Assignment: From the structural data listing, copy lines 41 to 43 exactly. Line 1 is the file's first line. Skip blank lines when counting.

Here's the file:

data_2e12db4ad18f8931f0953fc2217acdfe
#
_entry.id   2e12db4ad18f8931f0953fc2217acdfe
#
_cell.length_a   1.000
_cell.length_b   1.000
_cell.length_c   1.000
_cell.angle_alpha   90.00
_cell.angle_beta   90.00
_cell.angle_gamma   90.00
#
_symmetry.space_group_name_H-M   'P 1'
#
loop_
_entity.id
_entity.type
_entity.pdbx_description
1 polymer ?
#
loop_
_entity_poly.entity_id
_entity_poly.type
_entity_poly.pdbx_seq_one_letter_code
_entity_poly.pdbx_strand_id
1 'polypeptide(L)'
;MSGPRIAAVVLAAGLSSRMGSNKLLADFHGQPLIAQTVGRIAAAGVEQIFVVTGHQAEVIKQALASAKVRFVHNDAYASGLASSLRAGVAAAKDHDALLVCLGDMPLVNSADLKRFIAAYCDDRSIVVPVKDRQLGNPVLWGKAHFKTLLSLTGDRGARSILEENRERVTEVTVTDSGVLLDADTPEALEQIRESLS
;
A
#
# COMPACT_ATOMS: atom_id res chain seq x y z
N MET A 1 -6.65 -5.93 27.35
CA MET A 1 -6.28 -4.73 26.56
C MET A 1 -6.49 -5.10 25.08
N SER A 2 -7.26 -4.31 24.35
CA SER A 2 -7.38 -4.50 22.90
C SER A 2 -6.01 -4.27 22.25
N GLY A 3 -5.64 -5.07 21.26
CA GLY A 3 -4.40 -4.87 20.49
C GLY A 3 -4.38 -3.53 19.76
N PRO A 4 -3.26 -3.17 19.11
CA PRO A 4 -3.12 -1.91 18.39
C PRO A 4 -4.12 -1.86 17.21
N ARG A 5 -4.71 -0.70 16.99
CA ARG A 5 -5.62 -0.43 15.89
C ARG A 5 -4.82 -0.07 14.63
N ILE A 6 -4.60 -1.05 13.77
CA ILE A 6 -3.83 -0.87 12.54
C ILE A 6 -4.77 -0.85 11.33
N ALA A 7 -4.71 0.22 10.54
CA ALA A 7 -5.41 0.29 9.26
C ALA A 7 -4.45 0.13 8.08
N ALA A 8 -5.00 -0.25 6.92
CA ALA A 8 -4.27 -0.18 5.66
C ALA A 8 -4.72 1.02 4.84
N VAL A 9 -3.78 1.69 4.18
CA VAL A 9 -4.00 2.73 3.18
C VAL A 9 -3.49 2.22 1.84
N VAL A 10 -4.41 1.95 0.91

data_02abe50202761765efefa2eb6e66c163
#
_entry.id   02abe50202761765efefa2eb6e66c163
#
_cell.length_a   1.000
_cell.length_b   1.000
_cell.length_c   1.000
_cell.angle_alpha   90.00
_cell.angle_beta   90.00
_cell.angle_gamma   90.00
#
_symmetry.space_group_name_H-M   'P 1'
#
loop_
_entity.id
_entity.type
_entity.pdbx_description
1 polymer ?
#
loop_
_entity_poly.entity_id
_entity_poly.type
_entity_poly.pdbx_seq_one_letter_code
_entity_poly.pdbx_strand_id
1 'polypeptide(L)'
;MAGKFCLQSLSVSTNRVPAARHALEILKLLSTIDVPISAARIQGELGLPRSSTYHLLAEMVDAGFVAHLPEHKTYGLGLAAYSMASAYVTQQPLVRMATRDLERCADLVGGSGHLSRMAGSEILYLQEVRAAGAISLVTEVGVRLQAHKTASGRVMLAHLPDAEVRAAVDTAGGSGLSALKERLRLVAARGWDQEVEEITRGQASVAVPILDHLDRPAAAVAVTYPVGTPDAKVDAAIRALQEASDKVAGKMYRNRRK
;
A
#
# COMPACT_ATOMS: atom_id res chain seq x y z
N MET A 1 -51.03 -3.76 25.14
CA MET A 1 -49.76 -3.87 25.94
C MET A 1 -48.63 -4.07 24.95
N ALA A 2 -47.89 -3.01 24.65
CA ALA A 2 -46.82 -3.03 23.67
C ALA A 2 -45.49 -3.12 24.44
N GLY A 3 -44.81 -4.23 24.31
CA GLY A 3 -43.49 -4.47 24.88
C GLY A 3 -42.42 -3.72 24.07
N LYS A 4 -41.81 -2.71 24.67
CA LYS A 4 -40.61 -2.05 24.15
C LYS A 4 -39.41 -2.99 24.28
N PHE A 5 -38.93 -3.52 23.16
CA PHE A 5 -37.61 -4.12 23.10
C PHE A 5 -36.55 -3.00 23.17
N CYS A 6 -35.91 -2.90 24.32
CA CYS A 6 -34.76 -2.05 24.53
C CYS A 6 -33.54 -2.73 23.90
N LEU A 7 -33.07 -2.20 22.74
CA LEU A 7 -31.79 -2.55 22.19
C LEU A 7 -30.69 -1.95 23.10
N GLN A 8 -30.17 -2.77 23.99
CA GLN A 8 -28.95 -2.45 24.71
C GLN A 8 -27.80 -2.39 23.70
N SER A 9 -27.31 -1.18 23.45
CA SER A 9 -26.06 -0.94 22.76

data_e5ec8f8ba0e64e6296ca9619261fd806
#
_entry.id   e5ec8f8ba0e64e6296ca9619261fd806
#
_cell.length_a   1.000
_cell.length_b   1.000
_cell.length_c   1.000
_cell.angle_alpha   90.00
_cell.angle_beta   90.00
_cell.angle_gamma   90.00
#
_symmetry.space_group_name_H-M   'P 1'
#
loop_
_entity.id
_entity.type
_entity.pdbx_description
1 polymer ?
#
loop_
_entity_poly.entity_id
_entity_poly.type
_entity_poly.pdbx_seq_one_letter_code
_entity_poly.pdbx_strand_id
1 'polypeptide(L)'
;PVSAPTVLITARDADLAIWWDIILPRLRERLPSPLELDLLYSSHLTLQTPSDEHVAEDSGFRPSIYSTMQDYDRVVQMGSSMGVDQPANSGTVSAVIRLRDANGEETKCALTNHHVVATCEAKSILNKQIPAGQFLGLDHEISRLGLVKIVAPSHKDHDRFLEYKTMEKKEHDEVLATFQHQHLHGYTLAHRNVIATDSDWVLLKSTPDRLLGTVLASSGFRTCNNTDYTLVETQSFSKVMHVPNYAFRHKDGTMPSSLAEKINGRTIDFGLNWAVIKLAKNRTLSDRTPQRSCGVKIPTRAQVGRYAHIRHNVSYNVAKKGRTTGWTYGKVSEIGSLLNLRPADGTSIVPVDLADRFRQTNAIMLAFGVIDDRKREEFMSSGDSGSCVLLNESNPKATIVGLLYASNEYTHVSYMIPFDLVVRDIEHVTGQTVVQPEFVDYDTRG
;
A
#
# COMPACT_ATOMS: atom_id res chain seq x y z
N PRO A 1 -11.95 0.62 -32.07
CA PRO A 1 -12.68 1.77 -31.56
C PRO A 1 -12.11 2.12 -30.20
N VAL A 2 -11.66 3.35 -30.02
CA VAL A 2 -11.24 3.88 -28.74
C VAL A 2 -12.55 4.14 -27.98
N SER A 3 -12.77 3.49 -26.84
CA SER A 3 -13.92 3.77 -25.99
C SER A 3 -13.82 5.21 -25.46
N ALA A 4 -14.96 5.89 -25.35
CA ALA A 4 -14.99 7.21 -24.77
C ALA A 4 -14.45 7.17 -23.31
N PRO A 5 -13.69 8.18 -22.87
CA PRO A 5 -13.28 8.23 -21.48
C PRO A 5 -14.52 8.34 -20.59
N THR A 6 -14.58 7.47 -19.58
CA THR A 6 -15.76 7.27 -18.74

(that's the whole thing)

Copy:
CA PRO A 4 -3.12 -1.91 18.39
C PRO A 4 -4.12 -1.86 17.21
N ARG A 5 -4.71 -0.70 16.99